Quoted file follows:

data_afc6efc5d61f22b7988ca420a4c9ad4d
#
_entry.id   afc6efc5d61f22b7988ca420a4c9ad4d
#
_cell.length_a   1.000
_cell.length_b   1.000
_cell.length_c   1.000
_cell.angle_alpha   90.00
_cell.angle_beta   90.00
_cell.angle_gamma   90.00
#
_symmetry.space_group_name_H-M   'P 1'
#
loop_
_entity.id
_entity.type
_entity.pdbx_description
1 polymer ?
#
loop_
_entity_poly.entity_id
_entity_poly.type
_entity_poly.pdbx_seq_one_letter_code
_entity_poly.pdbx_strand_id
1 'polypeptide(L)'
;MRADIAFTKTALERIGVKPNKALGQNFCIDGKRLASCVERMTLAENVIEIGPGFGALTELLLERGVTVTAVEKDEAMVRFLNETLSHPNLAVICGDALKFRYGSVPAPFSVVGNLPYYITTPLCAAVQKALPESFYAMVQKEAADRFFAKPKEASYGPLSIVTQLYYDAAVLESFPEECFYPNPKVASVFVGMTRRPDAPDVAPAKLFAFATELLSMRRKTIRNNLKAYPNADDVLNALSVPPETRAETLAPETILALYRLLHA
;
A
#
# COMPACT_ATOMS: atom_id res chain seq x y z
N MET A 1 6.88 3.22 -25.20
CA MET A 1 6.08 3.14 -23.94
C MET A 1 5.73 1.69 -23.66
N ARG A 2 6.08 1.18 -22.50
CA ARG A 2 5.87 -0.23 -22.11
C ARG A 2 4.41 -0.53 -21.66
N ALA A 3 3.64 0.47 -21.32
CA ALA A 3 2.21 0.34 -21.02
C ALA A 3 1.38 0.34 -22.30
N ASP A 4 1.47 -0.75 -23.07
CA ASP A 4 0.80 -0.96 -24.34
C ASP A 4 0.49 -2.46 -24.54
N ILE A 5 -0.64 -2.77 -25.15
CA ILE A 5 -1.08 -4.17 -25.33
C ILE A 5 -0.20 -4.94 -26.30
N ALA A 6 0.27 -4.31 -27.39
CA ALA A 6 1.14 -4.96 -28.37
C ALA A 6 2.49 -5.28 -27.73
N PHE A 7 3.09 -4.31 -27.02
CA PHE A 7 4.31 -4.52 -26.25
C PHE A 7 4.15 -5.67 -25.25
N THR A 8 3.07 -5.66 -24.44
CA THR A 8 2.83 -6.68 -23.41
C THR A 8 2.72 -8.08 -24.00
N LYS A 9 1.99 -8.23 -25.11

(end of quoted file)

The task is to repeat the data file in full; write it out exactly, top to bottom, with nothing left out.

data_afc6efc5d61f22b7988ca420a4c9ad4d
#
_entry.id   afc6efc5d61f22b7988ca420a4c9ad4d
#
_cell.length_a   1.000
_cell.length_b   1.000
_cell.length_c   1.000
_cell.angle_alpha   90.00
_cell.angle_beta   90.00
_cell.angle_gamma   90.00
#
_symmetry.space_group_name_H-M   'P 1'
#
loop_
_entity.id
_entity.type
_entity.pdbx_description
1 polymer ?
#
loop_
_entity_poly.entity_id
_entity_poly.type
_entity_poly.pdbx_seq_one_letter_code
_entity_poly.pdbx_strand_id
1 'polypeptide(L)'
;MRADIAFTKTALERIGVKPNKALGQNFCIDGKRLASCVERMTLAENVIEIGPGFGALTELLLERGVTVTAVEKDEAMVRFLNETLSHPNLAVICGDALKFRYGSVPAPFSVVGNLPYYITTPLCAAVQKALPESFYAMVQKEAADRFFAKPKEASYGPLSIVTQLYYDAAVLESFPEECFYPNPKVASVFVGMTRRPDAPDVAPAKLFAFATELLSMRRKTIRNNLKAYPNADDVLNALSVPPETRAETLAPETILALYRLLHA
;
A
#
# COMPACT_ATOMS: atom_id res chain seq x y z
N MET A 1 6.88 3.22 -25.20
CA MET A 1 6.08 3.14 -23.94
C MET A 1 5.73 1.69 -23.66
N ARG A 2 6.08 1.18 -22.50
CA ARG A 2 5.87 -0.23 -22.11
C ARG A 2 4.41 -0.53 -21.66
N ALA A 3 3.64 0.47 -21.32
CA ALA A 3 2.21 0.34 -21.02
C ALA A 3 1.38 0.34 -22.30
N ASP A 4 1.47 -0.75 -23.07
CA ASP A 4 0.80 -0.96 -24.34
C ASP A 4 0.49 -2.46 -24.54
N ILE A 5 -0.64 -2.77 -25.15
CA ILE A 5 -1.08 -4.17 -25.33
C ILE A 5 -0.20 -4.94 -26.30
N ALA A 6 0.27 -4.31 -27.39
CA ALA A 6 1.14 -4.96 -28.37
C ALA A 6 2.49 -5.28 -27.73
N PHE A 7 3.09 -4.31 -27.02
CA PHE A 7 4.31 -4.52 -26.25
C PHE A 7 4.15 -5.67 -25.25
N THR A 8 3.07 -5.66 -24.44
CA THR A 8 2.83 -6.68 -23.41
C THR A 8 2.72 -8.08 -24.00
N LYS A 9 1.99 -8.23 -25.11